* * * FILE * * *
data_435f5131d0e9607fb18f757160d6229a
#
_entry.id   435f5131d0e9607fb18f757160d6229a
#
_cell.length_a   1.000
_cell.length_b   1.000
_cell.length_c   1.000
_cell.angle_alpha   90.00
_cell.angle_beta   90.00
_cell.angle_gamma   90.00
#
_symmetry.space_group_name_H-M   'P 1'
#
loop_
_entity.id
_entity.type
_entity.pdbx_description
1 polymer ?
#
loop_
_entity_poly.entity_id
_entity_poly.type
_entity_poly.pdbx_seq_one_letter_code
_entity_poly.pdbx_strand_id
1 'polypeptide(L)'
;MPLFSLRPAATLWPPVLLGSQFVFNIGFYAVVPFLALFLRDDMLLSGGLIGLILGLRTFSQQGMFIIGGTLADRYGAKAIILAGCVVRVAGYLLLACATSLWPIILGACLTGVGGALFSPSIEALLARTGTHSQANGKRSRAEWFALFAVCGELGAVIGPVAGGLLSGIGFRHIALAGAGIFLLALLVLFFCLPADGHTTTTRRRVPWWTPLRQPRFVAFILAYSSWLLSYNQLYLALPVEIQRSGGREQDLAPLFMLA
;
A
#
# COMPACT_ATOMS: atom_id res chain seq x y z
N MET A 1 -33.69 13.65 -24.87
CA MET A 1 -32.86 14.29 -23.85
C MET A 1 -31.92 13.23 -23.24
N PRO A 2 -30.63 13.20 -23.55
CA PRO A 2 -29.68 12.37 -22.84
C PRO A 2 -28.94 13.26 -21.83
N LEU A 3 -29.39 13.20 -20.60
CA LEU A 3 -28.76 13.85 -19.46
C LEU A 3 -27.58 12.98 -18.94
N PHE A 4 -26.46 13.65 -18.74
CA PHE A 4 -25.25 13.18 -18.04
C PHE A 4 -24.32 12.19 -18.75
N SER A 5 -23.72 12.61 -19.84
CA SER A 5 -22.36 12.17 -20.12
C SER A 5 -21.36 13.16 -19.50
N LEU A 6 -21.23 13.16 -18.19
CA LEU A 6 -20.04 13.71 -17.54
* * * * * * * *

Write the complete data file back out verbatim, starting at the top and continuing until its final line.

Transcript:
data_435f5131d0e9607fb18f757160d6229a
#
_entry.id   435f5131d0e9607fb18f757160d6229a
#
_cell.length_a   1.000
_cell.length_b   1.000
_cell.length_c   1.000
_cell.angle_alpha   90.00
_cell.angle_beta   90.00
_cell.angle_gamma   90.00
#
_symmetry.space_group_name_H-M   'P 1'
#
loop_
_entity.id
_entity.type
_entity.pdbx_description
1 polymer ?
#
loop_
_entity_poly.entity_id
_entity_poly.type
_entity_poly.pdbx_seq_one_letter_code
_entity_poly.pdbx_strand_id
1 'polypeptide(L)'
;MPLFSLRPAATLWPPVLLGSQFVFNIGFYAVVPFLALFLRDDMLLSGGLIGLILGLRTFSQQGMFIIGGTLADRYGAKAIILAGCVVRVAGYLLLACATSLWPIILGACLTGVGGALFSPSIEALLARTGTHSQANGKRSRAEWFALFAVCGELGAVIGPVAGGLLSGIGFRHIALAGAGIFLLALLVLFFCLPADGHTTTTRRRVPWWTPLRQPRFVAFILAYSSWLLSYNQLYLALPVEIQRSGGREQDLAPLFMLA
;
A
#
# COMPACT_ATOMS: atom_id res chain seq x y z
N MET A 1 -33.69 13.65 -24.87
CA MET A 1 -32.86 14.29 -23.85
C MET A 1 -31.92 13.23 -23.24
N PRO A 2 -30.63 13.20 -23.55
CA PRO A 2 -29.68 12.37 -22.84
C PRO A 2 -28.94 13.26 -21.83
N LEU A 3 -29.39 13.20 -20.60
CA LEU A 3 -28.76 13.85 -19.46
C LEU A 3 -27.58 12.98 -18.94
N PHE A 4 -26.46 13.65 -18.74
CA PHE A 4 -25.25 13.18 -18.04
C PHE A 4 -24.32 12.19 -18.75
N SER A 5 -23.72 12.61 -19.84
CA SER A 5 -22.36 12.17 -20.12
C SER A 5 -21.36 13.16 -19.50
N LEU A 6 -21.23 13.16 -18.19
CA LEU A 6 -20.04 13.71 -17.54